This dark, seedy place, rife with corruption, greed and prostitution, hosts some of the greatest and darkest thoughts ever perpetrated against man. And I’m just talking about my home office! 😉
Gotham City has romanced many a curious, thrill-seeking sole; it’s a nice place to visit, but I wouldn’t want to die there. The batman has evolved greatly over the years and there’s no reason I shouldn’t throw my two cents into the bat-hat.
Blender 3d software is an open-source and absolutely incredible program – even when used at the novice level. OK, I tend to dream big and fall hard, but which provides the greater rush? Answer: unknown.
In designing my gotham city, and my 3d animation, I’ve only referenced my imagination, some basic cityscapes and memories of the campy batman television show. Blue buildings under blue moonlight with lit windows to bring the city to life.
Ultimately, if the batman and joker are to battle on rooftops of Gotham City, the battle-route must be planned and anything in camera shot must be modeled or simply lost in shadow (this saves on render time, but is a cheap thing to do, which is why it’s the best idea!)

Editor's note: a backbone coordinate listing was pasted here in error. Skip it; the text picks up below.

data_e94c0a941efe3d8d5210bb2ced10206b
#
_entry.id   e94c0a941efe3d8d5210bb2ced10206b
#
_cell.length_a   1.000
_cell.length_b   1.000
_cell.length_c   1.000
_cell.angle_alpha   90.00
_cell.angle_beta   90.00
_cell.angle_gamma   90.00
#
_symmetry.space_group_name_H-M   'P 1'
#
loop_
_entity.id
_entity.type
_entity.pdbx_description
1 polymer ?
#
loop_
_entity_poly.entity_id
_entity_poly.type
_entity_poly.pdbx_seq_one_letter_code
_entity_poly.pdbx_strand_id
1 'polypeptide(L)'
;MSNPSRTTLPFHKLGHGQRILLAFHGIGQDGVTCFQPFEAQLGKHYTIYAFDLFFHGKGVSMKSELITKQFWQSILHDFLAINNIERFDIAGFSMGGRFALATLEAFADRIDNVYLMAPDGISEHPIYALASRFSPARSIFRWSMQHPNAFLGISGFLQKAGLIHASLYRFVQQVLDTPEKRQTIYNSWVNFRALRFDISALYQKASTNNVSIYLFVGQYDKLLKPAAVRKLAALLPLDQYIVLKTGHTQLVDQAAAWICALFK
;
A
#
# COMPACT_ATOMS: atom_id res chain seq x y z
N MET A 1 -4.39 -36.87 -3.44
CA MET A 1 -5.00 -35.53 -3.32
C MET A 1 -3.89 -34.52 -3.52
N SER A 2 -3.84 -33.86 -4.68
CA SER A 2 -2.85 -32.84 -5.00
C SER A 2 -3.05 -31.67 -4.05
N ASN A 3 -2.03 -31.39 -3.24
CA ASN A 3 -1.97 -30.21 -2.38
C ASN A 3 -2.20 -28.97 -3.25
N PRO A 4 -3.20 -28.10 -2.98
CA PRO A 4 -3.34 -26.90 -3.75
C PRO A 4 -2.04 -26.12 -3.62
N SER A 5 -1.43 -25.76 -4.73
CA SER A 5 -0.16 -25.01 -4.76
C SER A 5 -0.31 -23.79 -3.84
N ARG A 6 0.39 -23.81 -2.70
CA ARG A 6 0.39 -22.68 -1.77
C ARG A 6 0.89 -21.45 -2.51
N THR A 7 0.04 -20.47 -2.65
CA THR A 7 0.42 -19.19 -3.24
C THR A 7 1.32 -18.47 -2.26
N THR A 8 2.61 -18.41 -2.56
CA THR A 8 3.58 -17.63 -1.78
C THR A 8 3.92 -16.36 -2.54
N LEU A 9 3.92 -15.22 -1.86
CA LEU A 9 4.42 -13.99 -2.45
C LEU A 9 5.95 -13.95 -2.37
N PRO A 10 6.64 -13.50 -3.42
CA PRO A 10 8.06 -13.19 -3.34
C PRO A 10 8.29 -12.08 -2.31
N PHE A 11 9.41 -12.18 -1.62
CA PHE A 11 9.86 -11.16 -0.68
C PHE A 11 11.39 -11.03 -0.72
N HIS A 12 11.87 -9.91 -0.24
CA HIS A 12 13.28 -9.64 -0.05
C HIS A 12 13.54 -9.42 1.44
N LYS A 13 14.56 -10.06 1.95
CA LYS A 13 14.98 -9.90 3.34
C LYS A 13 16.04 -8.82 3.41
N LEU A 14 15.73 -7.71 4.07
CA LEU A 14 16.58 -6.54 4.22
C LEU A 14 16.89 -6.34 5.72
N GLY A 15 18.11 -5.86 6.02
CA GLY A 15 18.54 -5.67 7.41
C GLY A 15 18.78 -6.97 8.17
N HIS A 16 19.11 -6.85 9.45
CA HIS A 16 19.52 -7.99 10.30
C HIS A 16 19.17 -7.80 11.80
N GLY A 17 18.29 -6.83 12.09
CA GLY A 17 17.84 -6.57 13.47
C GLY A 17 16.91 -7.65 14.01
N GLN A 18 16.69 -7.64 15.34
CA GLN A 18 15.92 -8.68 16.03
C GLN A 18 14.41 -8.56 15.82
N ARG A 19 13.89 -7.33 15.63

Alas, I am not THAT cheap. And if anyone knows me, they understand I have ZERO planned out, no idea what I’m doing and having a blast doing it! It only makes sense to illuminate the city as much as possible – I cannot use moonlight as my only crutch.
Moonlight only –
Moonlight and other light sources – which are so much fun and challenging to place! The little red light (who knows what it is), the spotlight on the pointy tower and the light shining down on the well thing are some examples of additional light placed creatively around the city. More to come.
Finally, the city is just one character in this piece. The batman, in an early modeled pose has posed several issues – mostly with the cape. In blender, attaching (joining) two meshes is simple. However, attaching two meshes, one of them being a free flowing cape, which blows in the wind and responds to gravity as a cape would, is not so simple. Three days later, I realized that attaching this thing was the wrong choice.
A flaccid cape hanging on his back is nice. But what if he wants to glide? Ahh.. now I need a bat-gliding-cape (not yet modeled) and would need to de-attach a flaccid cape so a glider could be placed in it’s stead. Silly to attach these things – simply pin an armature-bone to it, weight paint as needed and move it around the scene that way. It is a viable work-around.